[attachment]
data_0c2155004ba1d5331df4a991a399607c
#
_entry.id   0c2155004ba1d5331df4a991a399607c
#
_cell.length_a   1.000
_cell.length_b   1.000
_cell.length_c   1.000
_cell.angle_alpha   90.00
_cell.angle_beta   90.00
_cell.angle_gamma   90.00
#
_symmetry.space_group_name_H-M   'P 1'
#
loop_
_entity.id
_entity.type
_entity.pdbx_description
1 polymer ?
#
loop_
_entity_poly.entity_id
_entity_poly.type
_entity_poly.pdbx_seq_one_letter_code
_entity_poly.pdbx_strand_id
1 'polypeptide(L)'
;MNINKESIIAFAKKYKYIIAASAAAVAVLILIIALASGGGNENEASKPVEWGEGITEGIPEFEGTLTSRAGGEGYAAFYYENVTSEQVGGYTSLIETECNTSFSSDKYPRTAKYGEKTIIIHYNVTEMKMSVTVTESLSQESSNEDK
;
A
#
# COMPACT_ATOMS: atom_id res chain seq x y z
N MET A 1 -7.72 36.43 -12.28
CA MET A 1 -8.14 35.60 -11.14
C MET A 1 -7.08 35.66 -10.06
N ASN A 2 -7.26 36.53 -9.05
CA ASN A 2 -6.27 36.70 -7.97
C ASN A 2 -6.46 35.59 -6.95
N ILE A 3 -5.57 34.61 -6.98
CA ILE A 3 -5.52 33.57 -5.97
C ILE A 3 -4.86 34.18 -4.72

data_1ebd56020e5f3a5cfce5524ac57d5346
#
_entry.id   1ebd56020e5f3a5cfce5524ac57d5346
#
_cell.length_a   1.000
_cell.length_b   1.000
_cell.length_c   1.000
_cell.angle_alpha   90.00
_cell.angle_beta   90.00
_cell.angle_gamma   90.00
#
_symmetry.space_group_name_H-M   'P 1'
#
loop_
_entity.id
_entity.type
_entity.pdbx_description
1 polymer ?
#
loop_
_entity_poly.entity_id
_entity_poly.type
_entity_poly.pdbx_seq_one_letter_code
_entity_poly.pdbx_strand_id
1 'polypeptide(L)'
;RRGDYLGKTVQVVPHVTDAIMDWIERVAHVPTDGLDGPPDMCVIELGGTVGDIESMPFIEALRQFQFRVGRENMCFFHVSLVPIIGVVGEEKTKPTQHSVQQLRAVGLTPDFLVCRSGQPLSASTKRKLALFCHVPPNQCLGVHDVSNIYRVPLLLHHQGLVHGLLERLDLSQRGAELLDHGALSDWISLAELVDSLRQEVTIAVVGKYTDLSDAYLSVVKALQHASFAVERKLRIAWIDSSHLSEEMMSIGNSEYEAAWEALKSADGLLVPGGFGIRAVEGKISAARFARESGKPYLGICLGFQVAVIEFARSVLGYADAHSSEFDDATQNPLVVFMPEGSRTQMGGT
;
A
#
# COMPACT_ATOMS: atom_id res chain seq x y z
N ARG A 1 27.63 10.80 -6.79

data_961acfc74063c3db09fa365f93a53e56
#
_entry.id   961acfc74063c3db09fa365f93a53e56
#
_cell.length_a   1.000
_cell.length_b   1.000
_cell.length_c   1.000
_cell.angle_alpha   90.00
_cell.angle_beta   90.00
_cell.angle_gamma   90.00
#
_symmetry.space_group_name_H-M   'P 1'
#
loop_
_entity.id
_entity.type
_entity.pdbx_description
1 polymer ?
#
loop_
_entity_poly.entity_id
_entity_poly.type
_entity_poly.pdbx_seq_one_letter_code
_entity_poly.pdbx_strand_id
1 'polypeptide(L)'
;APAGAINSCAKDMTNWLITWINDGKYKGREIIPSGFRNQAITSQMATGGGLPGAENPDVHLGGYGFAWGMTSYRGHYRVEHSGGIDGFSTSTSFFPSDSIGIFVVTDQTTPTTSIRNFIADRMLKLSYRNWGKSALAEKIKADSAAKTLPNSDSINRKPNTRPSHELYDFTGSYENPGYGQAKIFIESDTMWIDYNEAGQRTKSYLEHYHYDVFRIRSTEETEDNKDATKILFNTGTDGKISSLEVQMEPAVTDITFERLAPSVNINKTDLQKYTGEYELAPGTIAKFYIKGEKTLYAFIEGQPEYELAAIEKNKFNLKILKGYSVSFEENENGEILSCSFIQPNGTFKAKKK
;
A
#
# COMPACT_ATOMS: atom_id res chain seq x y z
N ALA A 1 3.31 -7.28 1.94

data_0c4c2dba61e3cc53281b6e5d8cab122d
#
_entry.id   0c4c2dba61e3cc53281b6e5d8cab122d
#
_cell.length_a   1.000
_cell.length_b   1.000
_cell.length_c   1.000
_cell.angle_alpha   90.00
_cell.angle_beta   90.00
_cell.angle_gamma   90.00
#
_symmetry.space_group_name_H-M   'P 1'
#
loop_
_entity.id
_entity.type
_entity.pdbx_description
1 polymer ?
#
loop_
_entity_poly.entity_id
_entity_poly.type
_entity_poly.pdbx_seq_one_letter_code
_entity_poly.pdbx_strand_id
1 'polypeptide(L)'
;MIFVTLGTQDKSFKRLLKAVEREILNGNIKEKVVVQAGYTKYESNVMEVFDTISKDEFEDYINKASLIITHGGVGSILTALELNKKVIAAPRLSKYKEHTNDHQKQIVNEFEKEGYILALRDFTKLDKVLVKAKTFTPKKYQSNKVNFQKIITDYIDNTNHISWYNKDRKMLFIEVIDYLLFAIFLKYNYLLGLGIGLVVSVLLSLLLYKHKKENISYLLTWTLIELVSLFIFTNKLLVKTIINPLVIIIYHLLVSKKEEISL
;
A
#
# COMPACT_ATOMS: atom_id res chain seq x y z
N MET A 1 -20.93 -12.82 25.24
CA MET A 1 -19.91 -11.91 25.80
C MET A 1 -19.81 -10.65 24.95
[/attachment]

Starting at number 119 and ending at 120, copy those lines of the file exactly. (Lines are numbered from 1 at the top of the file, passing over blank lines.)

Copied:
1 polymer ?
#